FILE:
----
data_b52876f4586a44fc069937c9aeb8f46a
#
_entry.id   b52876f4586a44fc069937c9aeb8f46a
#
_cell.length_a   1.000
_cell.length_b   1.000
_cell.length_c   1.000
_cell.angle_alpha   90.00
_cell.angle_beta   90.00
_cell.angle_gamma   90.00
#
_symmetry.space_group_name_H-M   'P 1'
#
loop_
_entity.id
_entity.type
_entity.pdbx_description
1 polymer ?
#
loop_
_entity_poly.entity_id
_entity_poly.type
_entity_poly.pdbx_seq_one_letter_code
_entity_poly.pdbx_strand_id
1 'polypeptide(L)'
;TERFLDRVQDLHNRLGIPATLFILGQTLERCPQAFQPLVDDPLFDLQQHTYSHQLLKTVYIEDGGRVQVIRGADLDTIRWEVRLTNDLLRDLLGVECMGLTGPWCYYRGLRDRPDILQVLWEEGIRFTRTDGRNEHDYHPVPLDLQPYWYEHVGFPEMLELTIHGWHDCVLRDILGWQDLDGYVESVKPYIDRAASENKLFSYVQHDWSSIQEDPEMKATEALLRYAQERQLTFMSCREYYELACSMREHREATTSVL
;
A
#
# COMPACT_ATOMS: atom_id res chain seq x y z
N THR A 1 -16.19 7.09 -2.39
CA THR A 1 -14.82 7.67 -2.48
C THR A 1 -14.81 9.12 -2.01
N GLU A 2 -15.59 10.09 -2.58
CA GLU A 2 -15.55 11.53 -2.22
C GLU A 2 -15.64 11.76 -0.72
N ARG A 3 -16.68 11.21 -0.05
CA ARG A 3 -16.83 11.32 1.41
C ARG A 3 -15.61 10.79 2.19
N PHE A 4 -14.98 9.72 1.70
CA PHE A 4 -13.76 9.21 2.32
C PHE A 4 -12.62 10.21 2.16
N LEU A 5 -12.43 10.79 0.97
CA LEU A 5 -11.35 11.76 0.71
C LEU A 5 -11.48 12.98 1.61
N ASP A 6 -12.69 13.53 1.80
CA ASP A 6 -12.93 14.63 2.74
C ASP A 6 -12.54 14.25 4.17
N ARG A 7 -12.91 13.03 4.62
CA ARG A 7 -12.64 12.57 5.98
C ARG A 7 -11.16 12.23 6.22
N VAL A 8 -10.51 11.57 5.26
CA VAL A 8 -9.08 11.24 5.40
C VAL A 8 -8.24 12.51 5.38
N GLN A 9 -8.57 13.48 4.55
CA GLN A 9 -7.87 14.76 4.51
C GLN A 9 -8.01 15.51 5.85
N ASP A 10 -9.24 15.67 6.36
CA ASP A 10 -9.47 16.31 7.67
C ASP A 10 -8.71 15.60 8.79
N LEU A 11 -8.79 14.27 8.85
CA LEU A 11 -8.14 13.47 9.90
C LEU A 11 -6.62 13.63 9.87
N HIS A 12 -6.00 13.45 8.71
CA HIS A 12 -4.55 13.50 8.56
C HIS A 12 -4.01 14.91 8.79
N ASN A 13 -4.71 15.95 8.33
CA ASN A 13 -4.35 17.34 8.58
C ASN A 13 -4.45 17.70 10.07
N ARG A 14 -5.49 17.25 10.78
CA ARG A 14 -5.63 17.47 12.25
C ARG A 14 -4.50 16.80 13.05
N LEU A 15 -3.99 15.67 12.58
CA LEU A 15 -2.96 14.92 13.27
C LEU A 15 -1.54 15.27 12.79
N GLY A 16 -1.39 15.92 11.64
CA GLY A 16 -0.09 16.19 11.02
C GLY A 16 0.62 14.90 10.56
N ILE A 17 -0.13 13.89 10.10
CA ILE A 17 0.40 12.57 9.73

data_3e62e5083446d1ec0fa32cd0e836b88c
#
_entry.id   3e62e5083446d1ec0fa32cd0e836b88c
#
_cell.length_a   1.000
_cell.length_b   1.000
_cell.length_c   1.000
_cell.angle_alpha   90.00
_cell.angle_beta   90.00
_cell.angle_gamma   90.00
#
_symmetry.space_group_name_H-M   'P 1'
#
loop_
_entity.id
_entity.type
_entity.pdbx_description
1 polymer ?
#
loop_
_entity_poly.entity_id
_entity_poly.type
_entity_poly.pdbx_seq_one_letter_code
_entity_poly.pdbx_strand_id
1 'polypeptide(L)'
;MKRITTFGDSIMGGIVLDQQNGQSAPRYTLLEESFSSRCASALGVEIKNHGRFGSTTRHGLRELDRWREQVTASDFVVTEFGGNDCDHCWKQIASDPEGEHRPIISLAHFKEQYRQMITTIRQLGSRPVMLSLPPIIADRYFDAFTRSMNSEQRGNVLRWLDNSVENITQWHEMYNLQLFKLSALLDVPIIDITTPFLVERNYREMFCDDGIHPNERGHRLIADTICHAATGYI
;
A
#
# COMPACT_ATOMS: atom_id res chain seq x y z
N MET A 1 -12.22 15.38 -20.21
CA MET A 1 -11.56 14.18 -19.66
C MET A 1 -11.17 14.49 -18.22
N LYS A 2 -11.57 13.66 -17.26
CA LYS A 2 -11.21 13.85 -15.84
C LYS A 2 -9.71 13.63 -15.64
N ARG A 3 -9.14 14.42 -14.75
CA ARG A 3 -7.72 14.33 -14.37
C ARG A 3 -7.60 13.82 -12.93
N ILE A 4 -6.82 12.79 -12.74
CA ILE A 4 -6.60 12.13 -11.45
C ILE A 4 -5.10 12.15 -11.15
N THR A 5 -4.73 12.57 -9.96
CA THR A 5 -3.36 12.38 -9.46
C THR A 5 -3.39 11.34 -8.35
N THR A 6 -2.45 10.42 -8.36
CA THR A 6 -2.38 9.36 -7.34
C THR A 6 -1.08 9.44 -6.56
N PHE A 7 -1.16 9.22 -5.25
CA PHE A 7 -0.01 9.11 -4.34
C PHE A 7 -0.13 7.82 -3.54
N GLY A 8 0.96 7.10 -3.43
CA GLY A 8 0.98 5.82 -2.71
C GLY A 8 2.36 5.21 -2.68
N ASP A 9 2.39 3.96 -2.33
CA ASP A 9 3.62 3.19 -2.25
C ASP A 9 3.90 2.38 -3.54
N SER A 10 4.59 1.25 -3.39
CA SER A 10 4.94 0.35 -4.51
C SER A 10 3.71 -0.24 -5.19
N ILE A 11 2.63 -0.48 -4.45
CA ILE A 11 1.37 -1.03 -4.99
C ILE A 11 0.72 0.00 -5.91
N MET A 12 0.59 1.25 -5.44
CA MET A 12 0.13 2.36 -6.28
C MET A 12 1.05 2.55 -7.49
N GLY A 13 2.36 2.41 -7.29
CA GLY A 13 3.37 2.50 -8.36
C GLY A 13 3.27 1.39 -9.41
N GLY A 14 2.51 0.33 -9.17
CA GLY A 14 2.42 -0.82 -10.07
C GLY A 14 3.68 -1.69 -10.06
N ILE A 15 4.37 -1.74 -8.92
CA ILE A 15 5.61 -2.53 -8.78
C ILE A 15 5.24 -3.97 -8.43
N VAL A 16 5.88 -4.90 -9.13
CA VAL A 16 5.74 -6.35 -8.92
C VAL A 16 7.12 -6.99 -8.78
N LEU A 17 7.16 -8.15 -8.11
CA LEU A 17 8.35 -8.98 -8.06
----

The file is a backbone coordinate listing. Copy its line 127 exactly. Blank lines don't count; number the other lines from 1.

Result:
CA THR A 6 -2.38 9.36 -7.34